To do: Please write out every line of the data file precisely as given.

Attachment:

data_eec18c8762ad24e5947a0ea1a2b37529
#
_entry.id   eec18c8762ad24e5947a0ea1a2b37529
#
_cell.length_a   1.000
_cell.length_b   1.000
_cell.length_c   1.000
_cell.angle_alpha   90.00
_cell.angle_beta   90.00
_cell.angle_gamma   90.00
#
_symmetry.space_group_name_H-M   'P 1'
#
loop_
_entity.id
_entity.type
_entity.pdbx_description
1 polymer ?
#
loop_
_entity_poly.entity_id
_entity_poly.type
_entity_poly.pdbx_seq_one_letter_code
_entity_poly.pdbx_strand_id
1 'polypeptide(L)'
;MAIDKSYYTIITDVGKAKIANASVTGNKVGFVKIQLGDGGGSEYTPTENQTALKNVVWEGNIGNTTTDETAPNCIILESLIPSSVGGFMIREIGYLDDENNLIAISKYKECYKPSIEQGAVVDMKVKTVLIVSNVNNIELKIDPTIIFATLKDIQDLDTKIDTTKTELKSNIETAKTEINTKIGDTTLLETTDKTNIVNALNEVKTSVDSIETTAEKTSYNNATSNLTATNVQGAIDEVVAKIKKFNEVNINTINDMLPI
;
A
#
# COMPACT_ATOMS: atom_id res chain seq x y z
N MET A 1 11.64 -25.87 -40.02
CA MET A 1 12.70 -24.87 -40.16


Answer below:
data_eec18c8762ad24e5947a0ea1a2b37529
#
_entry.id   eec18c8762ad24e5947a0ea1a2b37529
#
_cell.length_a   1.000
_cell.length_b   1.000
_cell.length_c   1.000
_cell.angle_alpha   90.00
_cell.angle_beta   90.00
_cell.angle_gamma   90.00
#
_symmetry.space_group_name_H-M   'P 1'
#
loop_
_entity.id
_entity.type
_entity.pdbx_description
1 polymer ?
#
loop_
_entity_poly.entity_id
_entity_poly.type
_entity_poly.pdbx_seq_one_letter_code
_entity_poly.pdbx_strand_id
1 'polypeptide(L)'
;MAIDKSYYTIITDVGKAKIANASVTGNKVGFVKIQLGDGGGSEYTPTENQTALKNVVWEGNIGNTTTDETAPNCIILESLIPSSVGGFMIREIGYLDDENNLIAISKYKECYKPSIEQGAVVDMKVKTVLIVSNVNNIELKIDPTIIFATLKDIQDLDTKIDTTKTELKSNIETAKTEINTKIGDTTLLETTDKTNIVNALNEVKTSVDSIETTAEKTSYNNATSNLTATNVQGAIDEVVAKIKKFNEVNINTINDMLPI
;
A
#
# COMPACT_ATOMS: atom_id res chain seq x y z
N MET A 1 11.64 -25.87 -40.02
CA MET A 1 12.70 -24.87 -40.16